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So, I am reading a bit about metaclasses in Python, and how type()'s three-argument alter-ego is used to dynamically create classes. However, the third argument is usually a dict that initializes the to-be created class' __dict__ variable.

If I want to dynamically create classes based on a metaclass that uses __slots__ instead of __dict__, how might I do this? Is type() still used in some fashion along with overriding __new__()?

As an FYI, I am aware of the proper uses for __slots__, to save memory when creating large numbers of a class versus abusing it to enforce a form of type-safety.


Example of a normal (new-style) class that sets __metaclass__ and uses a __dict__:

class Meta(type):
    def __new__(cls, name, bases, dctn):
        # Do something unique ...
        return type.__new__(cls, name, bases, dctn)

class Foo(object):
    __metaclass__ = Meta

    def __init__(self):
        pass


In the above, type.__new__() is called and the fourth argument (which becomes the third when actually used) creates a __dict__ in Foo. But if I wanted to modify Meta to include __slots__, then I have no dictionary to pass on to type()'s __new__() function (as far as I know -- I haven't tested any of this yet, just pondering and trying to find some kind of a use-case scenario).

Edit: A quick, but untested guess, is to take a dict of the values to be put into the __slots__ variables and pass it to type.__new__(). Then add an __init__() to Meta that populates the __slots__ variables from the dict. Although, I am not certain how that dict would reach __init__(), because the declaration of __slots__ prevents __dict__ from being created unless __dict__ is defined in __slots__...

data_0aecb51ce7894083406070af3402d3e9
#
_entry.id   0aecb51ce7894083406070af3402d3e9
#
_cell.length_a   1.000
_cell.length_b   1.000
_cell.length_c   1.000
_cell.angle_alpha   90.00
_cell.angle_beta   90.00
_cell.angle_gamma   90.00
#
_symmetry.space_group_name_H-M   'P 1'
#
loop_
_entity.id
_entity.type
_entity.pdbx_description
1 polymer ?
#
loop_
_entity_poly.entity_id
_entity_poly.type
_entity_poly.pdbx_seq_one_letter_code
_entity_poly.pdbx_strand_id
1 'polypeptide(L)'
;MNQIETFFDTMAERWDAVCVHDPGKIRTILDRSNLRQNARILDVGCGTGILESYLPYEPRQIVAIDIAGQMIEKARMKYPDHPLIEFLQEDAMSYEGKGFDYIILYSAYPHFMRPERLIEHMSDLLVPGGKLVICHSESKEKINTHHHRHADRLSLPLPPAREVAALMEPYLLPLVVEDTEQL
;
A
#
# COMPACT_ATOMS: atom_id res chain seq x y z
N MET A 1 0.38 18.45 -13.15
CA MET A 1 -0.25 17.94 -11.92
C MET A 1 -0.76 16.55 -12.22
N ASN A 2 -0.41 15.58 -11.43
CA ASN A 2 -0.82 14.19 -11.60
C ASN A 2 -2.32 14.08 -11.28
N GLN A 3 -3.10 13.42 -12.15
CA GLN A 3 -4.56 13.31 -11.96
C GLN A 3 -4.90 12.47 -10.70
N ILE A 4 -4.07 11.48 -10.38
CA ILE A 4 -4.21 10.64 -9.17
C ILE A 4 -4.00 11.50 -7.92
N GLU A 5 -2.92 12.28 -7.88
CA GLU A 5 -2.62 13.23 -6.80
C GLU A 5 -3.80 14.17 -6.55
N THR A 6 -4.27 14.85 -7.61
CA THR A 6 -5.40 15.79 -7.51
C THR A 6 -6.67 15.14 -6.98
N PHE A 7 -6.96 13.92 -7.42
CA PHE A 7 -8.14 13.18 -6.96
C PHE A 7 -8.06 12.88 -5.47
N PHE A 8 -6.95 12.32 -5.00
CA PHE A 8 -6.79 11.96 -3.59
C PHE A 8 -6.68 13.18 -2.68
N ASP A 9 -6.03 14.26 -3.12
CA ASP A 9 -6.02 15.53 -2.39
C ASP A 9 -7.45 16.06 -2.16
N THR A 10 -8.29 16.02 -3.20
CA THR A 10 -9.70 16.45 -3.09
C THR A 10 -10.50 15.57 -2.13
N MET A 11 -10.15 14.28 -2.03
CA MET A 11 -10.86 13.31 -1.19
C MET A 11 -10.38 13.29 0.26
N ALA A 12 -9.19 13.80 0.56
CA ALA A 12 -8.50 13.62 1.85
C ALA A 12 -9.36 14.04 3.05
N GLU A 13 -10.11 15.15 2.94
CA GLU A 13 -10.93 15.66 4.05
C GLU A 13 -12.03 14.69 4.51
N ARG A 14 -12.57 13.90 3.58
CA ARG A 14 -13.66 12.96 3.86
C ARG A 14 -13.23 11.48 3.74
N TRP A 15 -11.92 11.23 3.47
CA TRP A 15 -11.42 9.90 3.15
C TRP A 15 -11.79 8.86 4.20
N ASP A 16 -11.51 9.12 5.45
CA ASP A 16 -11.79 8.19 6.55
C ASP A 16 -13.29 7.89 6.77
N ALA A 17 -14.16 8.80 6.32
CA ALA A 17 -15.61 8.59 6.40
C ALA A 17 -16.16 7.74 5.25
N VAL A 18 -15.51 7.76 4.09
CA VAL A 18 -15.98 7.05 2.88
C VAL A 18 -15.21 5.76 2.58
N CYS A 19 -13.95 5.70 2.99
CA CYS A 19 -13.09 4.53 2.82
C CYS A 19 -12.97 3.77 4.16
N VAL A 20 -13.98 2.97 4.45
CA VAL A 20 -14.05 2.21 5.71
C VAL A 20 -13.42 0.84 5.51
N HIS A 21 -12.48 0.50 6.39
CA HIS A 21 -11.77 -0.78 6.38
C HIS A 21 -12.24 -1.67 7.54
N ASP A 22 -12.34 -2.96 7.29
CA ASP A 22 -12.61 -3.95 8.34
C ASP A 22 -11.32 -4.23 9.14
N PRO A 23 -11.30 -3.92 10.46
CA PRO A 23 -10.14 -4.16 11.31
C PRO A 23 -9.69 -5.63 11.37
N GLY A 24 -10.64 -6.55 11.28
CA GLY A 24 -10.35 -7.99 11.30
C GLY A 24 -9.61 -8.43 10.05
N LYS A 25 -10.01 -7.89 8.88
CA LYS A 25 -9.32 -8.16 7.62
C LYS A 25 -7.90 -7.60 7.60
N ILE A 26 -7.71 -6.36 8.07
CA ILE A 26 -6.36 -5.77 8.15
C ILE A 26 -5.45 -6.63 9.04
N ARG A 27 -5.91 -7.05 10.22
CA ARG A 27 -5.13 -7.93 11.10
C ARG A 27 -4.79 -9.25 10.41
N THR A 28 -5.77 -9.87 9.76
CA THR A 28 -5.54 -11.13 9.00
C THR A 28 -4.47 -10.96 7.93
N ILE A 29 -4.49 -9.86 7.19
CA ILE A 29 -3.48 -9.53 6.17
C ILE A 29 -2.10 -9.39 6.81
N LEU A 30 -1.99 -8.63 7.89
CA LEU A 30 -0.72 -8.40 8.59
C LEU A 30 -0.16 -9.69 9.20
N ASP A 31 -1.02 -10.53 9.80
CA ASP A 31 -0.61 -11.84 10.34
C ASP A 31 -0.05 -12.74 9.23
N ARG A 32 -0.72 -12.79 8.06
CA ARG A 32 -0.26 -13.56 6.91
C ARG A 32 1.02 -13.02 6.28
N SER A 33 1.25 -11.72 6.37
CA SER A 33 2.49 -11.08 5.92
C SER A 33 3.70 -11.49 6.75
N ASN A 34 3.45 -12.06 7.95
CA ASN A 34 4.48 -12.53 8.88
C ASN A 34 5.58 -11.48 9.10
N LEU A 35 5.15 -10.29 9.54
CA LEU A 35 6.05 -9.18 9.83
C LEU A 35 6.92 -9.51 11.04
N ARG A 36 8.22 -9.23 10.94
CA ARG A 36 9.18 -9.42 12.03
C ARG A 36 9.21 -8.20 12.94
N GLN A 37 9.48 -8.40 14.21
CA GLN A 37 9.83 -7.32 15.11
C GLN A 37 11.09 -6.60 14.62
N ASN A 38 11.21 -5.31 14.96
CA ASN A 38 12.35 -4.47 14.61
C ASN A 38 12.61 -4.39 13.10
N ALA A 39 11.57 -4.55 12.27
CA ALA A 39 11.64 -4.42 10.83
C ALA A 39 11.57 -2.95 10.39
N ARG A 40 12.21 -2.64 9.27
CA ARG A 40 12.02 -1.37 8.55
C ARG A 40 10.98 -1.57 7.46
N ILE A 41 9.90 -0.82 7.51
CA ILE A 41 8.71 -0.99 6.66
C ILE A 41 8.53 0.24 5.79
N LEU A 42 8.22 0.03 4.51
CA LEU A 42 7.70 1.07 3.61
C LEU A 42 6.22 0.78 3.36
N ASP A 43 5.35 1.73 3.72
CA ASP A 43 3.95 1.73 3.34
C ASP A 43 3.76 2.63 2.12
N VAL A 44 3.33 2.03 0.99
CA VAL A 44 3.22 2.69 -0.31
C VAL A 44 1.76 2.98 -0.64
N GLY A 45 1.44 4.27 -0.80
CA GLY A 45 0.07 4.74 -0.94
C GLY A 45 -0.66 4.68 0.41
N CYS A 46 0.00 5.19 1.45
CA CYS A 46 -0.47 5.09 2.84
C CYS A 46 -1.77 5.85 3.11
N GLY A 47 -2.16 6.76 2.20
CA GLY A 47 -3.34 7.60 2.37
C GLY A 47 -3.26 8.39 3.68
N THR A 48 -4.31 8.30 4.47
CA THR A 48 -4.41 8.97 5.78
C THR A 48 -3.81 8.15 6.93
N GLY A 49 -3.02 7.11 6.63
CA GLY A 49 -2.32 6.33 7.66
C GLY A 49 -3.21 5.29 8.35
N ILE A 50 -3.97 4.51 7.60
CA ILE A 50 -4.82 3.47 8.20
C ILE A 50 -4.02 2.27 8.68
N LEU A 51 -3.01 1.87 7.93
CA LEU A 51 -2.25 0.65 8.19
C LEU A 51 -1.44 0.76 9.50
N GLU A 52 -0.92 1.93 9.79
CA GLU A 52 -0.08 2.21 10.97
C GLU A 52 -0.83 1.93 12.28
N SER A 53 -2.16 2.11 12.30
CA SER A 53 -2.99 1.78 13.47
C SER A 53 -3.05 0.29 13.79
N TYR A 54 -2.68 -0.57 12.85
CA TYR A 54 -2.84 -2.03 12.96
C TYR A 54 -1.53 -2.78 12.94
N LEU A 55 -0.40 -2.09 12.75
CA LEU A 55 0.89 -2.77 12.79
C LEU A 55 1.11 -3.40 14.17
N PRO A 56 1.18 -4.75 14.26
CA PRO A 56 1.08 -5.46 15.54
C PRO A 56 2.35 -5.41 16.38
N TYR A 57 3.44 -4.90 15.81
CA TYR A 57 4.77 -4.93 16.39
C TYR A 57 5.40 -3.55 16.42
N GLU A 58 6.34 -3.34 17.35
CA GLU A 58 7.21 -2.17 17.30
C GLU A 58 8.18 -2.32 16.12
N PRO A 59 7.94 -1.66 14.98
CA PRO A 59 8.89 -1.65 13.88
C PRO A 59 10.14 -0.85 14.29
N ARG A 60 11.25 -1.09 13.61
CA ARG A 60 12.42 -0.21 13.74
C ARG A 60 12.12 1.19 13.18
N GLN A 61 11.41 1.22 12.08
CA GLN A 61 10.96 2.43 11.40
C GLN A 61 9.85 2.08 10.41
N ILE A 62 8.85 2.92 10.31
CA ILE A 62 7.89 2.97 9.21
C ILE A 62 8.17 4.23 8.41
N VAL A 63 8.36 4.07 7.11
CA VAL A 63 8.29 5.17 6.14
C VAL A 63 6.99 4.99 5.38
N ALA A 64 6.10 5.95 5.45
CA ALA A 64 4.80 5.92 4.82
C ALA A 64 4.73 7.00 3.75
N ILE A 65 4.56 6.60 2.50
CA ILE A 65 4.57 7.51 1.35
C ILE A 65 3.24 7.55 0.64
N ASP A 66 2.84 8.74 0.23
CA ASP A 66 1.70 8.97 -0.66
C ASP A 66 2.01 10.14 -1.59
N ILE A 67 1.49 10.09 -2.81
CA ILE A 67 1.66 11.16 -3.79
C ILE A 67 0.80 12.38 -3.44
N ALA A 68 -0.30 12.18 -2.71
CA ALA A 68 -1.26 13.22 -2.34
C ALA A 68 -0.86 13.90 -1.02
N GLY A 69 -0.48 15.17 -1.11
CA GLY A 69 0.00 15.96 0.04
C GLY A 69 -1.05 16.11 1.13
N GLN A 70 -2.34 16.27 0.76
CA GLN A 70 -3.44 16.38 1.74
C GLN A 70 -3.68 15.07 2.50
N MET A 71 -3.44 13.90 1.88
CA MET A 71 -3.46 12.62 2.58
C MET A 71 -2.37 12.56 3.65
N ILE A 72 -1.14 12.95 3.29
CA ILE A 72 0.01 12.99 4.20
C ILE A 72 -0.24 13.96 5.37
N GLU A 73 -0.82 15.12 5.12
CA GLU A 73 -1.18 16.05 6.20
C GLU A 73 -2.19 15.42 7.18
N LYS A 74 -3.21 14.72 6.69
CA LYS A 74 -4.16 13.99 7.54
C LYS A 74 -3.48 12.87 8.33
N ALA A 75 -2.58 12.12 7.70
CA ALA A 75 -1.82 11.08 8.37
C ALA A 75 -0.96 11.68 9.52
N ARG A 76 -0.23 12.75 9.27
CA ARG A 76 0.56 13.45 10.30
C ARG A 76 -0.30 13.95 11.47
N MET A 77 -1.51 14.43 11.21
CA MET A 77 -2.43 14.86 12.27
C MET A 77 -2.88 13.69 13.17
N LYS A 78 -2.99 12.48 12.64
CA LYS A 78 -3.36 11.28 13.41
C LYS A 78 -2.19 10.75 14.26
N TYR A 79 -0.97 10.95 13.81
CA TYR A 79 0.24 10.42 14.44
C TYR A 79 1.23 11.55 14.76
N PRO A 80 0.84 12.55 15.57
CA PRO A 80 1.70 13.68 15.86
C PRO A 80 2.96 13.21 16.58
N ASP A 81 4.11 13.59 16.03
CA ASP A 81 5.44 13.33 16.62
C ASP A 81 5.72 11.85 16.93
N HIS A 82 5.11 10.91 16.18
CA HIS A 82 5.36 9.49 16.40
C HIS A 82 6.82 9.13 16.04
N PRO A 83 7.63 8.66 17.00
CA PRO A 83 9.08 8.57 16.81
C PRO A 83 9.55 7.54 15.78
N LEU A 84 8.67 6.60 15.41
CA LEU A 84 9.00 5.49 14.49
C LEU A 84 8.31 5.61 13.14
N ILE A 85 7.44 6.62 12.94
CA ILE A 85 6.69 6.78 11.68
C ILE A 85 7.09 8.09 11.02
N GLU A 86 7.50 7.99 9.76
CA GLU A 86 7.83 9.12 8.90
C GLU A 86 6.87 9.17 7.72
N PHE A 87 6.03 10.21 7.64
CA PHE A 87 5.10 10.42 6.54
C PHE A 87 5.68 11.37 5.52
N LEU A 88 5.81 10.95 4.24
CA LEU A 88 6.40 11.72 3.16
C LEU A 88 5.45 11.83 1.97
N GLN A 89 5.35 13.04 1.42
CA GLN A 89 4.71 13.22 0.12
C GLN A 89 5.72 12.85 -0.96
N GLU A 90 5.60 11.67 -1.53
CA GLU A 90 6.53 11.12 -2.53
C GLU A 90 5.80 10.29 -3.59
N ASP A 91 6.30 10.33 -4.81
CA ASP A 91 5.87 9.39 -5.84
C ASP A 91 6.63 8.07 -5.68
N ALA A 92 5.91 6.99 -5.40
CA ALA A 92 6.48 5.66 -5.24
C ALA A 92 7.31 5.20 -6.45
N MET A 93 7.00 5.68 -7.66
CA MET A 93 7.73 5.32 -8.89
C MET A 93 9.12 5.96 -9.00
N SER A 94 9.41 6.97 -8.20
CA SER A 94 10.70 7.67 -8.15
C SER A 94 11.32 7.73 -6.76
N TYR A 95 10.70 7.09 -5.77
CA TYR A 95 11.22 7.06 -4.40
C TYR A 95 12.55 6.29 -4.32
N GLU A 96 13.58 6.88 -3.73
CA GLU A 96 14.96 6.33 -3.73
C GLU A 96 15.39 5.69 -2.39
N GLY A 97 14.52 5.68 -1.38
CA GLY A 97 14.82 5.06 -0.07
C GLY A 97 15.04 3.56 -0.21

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2 Answers 2

up vote 8 down vote accepted

You can't create a type with a non-empty __slots__ attribute. What you can do is insert a __slots__ attribute into the new class's dict, like this:

class Meta(type): 
    def __new__(cls, name, bases, dctn):
         dctn['__slots__'] = ( 'x', )
         return type.__new__(cls, name, bases, dctn)

 class Foo(object):
    __metaclass__ = Meta

    def __init__(self):
        pass 

Now Foo has slotted attributes:

foo = Foo() 
foo.y = 1

throws

 AttributeError: 'Foo' object has no attribute 'y'
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This looks interesting. I'll try it in a few minutes. –  Kumba Mar 11 '12 at 11:16
    
Never got around to testing this, but I think this technically answers the question. I'll figure it out one day. –  Kumba May 22 '12 at 3:11

dctn in your example of a metaclass is the class dictionary, not the instance dictionary. __slots__ replaces the instance dictionary. If you create two examples:

class Meta(type):
    def __new__(cls, name, bases, dctn):
        return type.__new__(cls, name, bases, dctn)

class Foo1(object):
    __metaclass__ = Meta

class Foo2(object):
    __metaclass__ = Meta
    __slots__ = ['a', 'b']

Then:

>>> f1 = Foo1()
>>> f2 = Foo2()
>>> f1.__dict__ is Foo1.__dict__
False
>>> f2.__dict__
Traceback (most recent call last):
    ...
AttributeError: 'Foo2' object has no attribute '__dict__'
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1  
Okay, I am still learning the ropes on Python here and am starting to wrap my head around Python's mantra of "everything is an object" (similar to UNIX's "everything is a file"). Is it not possible to define __slots__ in the Metaclass and have it propagated to classes created from the metaclass? Or is this where a base class becomes more useful? Or, would I want to combine both concepts? –  Kumba Mar 11 '12 at 10:43
    
Good question. You certainly could define __slots__ in the metaclass simply by adding to dctn. However, subclassing from a base class would usually be a better approach. Generally, if you're not sure if you need a metaclass, then you don't. –  aquavitae Mar 11 '12 at 10:59
    
That's why I am trying to learn about metaclasses a bit more, so I can determine if I really do need them or not. Note, I am coming off of a background in .NET where I had to contend with generics, interfaces, and single-inheritance, and never had formal training in OOP (just a few classes on good old C). Trying to understand Python's rather....unique differences is proving to be quite interesting at times. Much like one finds a way to convert a spork into a trebuchet that launches brussel sprouts across the table while at dinner. –  Kumba Mar 11 '12 at 11:16

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